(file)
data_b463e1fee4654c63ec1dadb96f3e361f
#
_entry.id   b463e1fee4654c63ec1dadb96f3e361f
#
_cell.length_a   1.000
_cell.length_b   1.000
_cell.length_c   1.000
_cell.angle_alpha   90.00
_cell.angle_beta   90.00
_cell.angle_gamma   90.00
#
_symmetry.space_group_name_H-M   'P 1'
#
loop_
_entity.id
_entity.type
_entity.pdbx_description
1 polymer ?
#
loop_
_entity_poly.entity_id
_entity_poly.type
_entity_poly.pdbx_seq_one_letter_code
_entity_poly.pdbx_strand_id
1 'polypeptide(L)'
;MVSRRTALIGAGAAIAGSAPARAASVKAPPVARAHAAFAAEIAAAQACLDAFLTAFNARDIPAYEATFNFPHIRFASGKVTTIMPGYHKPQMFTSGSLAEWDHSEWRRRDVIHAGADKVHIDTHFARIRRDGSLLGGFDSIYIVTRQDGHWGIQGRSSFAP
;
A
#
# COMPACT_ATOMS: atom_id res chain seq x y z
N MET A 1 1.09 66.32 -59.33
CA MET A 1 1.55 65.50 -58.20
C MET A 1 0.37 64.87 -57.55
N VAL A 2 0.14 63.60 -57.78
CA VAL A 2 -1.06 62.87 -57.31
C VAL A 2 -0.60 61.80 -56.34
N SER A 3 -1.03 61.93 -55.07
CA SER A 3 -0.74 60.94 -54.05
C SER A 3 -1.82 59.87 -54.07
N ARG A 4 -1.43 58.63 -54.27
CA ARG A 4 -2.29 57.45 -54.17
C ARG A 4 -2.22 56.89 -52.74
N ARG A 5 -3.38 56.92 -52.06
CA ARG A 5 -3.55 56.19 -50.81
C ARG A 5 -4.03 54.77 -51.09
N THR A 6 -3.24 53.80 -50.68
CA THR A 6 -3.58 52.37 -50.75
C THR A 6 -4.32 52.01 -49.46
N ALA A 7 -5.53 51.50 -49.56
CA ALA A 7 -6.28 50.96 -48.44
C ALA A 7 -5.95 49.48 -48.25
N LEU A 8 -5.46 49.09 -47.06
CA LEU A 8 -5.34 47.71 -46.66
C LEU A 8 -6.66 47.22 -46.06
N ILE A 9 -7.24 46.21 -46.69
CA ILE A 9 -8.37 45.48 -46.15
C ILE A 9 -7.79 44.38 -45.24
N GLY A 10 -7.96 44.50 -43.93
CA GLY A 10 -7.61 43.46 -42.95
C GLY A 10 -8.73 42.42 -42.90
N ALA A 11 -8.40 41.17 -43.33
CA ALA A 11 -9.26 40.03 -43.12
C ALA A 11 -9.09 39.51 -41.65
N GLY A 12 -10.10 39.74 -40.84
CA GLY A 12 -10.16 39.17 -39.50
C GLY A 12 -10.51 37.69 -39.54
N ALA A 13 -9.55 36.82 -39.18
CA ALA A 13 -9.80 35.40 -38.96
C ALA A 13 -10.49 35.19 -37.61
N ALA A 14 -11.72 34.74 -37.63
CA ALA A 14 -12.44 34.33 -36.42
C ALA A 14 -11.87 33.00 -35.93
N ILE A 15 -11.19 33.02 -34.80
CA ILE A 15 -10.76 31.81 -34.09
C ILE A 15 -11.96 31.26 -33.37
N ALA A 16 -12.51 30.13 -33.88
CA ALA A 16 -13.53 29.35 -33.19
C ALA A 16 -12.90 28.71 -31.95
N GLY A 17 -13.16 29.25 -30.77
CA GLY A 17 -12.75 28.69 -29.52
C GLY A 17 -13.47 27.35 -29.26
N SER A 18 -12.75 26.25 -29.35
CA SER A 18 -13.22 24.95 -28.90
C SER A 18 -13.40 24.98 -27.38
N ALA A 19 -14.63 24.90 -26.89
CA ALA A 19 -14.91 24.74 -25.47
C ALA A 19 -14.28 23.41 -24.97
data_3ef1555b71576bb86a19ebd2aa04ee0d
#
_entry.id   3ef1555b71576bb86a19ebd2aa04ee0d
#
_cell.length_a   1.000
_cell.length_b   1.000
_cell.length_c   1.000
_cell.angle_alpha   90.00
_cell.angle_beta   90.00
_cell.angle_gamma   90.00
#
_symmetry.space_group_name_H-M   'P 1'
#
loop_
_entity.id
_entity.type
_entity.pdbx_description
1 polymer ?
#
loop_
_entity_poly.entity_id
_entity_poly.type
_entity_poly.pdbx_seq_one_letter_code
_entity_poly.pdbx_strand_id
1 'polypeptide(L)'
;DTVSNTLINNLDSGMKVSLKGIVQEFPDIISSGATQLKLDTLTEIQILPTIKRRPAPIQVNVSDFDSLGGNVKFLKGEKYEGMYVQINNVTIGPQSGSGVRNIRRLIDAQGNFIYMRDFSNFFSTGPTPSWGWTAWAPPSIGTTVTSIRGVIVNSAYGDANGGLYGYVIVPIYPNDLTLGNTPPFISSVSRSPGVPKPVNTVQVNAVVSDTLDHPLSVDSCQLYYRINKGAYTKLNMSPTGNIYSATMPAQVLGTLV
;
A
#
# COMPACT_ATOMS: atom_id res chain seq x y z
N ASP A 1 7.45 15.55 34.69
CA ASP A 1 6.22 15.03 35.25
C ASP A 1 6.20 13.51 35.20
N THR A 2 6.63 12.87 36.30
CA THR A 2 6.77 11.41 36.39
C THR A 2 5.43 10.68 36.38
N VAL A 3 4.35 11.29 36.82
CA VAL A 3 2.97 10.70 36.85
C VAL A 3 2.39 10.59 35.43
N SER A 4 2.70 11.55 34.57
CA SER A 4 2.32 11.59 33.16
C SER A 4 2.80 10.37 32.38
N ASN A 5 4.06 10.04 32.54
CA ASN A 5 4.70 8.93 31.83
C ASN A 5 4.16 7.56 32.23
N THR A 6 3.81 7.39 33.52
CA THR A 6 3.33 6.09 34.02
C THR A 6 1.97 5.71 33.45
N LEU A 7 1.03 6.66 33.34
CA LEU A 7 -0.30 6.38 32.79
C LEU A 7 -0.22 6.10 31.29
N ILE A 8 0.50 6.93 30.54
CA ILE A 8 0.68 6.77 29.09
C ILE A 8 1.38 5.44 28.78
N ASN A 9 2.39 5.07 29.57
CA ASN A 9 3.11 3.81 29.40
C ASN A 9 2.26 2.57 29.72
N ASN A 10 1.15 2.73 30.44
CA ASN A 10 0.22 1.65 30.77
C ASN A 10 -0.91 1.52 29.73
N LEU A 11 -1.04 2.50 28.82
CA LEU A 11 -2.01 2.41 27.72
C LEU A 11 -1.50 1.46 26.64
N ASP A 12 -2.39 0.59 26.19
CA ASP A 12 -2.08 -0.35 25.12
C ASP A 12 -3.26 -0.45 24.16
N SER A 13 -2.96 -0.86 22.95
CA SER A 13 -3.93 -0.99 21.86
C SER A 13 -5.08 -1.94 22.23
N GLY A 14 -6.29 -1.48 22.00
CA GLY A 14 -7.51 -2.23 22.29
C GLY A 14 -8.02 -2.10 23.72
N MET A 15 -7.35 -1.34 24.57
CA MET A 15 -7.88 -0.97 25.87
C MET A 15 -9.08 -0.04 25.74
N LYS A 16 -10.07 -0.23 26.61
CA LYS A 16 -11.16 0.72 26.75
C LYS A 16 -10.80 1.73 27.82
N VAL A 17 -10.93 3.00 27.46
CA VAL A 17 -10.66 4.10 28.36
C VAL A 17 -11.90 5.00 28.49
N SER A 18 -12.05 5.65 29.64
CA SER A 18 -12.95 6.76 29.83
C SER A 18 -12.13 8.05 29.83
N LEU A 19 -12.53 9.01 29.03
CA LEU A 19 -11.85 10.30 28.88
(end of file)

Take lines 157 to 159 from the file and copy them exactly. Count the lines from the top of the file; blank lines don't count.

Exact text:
N GLY A 14 -6.29 -1.48 22.00
CA GLY A 14 -7.51 -2.23 22.29
C GLY A 14 -8.02 -2.10 23.72